iBooks on iPhone/iPod Touch – a bit disappointing

Apple released yesterday iOS 4, the new version of its iPhone operating system and in its wake iBooks, its eBook reading application.  Being a compulsive reader I set out to try the application just as soon as I could and was a bit disappointed.

I did my testing on an iPod Touch upgraded to iOS 4, which is a requirement of the iBooks application.  Upgrading to iOS 4 will take a while, so if you are interested in trying out iBooks for your self, set a side at least an hour and a half for the upgrade, up setup and customization. It took me pretty much that time to go through the process with roughly 12 GB of content on my iPod.

iBooks is a nice addition to the iPhone/iPod Touch family of devices, but its adaptation to the form factor could have been much better.  How so?  Well, for starters the application retains the book-like interface it has on the iPad, which might really good but isn’t very practical on the much smaller screen of the iPhone or iPod.

To illustrate what I mean I’ve added the picture below which shows the same book being viewed on the new iBooks and on the latest version of Stanza, a much more mature eReader for the iOS platform, that has been around for a couple of years.

Both applications are in reading mode in the screenshots above.  You should have no trouble noticing that you can see a lot more text on screen in the application on the right.  While iBooks might look good at a first glance, it wastes a lot of display area with things such as the title of the book your are reading and the page number, not to mention the strip at the top showing you that you are using an iPod connected to a Wi-Fi network and what time of day it is.  These are things I can really do without as I am pretty sure that I while I’m reading the book I know what I’m reading and that I’m holding an iPod.  The battery indicator is potentially much more useful as is the clock.  These, however, should only be displayed if I tap to bring in the navigation and configuration controls.

Wasting space on a screen which is already very small is criminal.  When I’m reading an eBook on my iPod I’d like to be able to do so as comfortably as possible, which among other things means that I want to see as much text as I can on screen at one time, without having to make the font too small.

iBooks did not recognize the cover for any of the commercial eBooks I had available in the system I used to synch content to the iPod, which might be the fault of the books themselves, but they all show covers perfectly on eReader from Barnes & Noble and on Stanza, so I would say that a little more effort could have been made there to make sure that the end user didn’t end up with a book case filled with books that all look the same.

Getting the books into the application requires adding them through iTunes.  While doing so can be nice when you have a large library of books on a single computer, it can be very annoying when you have the books spread out over several computers as I do.  As I mostly use Stanza to read eBooks I’ve grown accustomed to just sharing the books from the Windows or OS X application over the wireless network.  This works very well and you don’t need a cable to get your new content on the device.  Apple could have implemented something similar, within iTunes, but hasn’t yet.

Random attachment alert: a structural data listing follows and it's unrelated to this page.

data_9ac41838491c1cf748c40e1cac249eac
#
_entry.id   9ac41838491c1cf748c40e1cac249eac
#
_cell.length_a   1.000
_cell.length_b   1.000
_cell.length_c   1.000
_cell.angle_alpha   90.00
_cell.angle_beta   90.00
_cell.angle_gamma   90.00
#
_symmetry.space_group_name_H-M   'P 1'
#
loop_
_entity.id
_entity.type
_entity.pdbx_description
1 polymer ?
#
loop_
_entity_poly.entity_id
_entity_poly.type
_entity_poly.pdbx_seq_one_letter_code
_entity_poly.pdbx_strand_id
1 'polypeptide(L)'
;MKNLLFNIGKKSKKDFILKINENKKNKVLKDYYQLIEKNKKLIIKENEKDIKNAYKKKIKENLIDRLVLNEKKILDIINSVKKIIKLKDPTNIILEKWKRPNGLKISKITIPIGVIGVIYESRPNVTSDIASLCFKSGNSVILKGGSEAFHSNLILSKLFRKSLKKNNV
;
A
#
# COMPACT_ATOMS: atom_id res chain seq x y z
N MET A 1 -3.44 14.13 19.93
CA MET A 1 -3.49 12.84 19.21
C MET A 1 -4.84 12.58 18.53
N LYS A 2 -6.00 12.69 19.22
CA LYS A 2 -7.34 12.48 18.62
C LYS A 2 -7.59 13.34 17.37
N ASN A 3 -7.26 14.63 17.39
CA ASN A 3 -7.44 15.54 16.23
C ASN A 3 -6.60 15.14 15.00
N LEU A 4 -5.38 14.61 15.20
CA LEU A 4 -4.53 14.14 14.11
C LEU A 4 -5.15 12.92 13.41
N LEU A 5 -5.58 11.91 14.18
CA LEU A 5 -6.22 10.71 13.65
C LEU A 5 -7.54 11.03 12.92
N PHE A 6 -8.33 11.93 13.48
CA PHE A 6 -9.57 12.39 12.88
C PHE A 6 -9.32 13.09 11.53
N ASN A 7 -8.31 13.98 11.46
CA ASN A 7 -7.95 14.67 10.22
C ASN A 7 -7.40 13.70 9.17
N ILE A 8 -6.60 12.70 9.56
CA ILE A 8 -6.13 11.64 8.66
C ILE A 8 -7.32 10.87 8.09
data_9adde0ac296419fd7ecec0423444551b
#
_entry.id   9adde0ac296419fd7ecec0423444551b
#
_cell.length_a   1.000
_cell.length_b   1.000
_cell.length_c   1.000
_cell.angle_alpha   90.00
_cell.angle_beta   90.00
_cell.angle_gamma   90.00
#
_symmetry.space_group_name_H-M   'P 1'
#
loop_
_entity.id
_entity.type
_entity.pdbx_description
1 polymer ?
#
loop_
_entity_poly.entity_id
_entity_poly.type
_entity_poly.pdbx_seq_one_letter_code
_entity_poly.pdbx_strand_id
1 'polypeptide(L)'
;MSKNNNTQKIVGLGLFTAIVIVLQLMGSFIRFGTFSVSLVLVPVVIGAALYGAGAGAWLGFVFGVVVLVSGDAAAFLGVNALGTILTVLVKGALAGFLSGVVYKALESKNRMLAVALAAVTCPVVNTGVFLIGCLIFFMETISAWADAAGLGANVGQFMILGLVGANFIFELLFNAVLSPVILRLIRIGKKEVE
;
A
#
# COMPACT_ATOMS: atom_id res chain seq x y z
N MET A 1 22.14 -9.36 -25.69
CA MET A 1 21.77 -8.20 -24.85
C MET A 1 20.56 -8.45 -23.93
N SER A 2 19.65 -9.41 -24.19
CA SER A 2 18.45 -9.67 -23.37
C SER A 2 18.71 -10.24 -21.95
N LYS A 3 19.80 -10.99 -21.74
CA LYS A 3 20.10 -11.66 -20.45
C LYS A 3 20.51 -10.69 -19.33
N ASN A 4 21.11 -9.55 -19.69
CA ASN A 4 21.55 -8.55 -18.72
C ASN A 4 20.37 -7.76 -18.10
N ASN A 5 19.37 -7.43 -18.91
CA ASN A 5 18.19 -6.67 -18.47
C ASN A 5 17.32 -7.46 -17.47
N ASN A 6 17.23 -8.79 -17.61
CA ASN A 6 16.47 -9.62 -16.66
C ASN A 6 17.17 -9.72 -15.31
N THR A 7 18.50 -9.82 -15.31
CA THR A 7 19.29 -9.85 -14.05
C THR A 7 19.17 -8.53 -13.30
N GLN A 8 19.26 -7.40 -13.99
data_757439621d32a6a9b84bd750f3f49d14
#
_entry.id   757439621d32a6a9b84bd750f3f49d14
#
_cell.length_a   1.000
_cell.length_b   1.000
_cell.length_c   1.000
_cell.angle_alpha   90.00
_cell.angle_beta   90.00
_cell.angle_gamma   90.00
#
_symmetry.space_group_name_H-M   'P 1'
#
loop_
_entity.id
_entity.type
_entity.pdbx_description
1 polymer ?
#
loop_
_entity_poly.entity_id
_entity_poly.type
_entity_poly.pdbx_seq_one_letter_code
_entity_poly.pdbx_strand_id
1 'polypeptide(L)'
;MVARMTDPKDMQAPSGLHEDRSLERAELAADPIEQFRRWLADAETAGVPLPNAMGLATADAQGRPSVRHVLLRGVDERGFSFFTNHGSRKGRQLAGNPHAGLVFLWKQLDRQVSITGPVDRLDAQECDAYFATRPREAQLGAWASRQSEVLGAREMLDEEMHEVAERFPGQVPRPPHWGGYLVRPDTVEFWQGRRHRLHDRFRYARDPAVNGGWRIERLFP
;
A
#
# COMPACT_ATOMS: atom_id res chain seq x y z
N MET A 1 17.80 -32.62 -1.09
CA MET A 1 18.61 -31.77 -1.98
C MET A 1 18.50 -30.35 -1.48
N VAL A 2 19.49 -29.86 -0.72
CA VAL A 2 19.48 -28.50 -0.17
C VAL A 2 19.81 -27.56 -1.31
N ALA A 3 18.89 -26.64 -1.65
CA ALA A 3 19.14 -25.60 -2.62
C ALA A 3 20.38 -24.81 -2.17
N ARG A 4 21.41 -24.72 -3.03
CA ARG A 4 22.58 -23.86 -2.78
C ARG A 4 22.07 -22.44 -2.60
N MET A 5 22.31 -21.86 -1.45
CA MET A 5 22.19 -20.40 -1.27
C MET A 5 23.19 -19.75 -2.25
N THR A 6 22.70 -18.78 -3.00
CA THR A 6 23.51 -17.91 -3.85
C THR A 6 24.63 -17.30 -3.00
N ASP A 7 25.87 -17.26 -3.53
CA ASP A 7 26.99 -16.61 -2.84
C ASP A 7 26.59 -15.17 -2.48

The whole cable-needed thing to get your iTunes library content on your iOS device is getting pretty old by now and doesn’t reflect well on iBooks as it simply makes it harder to use than pre-existing applications such as Stanza.

The new version of iBooks which supports the iPhone and iPod also adds support for PDF documents on these devices and on the iPad.  While reading PDFs on the iPad should work okay, trying to do so on the smaller form factor devices is pretty much a waste of time.  It might be useful to be able to open a PDF document to check some bit of information, but trying to read a document formatted for a printed page or a large screen on the iPod or iPhone will only lead to frustration (and very quickly).  I don’t consider this to due any implementation problem with iBooks, which does a very good job at showing the PDF, but it does make the feature a lot less useful in these devices than on the iPad.

As the picture above shows, the PDF document opens perfectly with all its original formatting, but is quite useless for the user to read any kind of lengthy content as zooming will be required to any time the user want’s to check a portion of the text.

My very first impression was that the application was a bit sluggish when compared to other similar applications, but it actually opens books faster than most.  This not-so-good first impression was caused by the fact that the bookcase interface for the library comes up empty and takes a few moments to actually show any content.   Once the books are displayed however, opening the book for reading from the last read position was quite a bit faster than Stanza, the eBook reader I’ve been comparing to all the time.

Considering that Apple has had iBooks out on the iPad for about three months and that this is their first version for the iPhone and iPod I don’t think iBooks is a bad start, but it is only the start.  This application needs to mature a bit and adapt a bit more to the smaller screen of the iPhone and iPod Touch, but once it does it will be in a position to challenge the best eBook reading applications.

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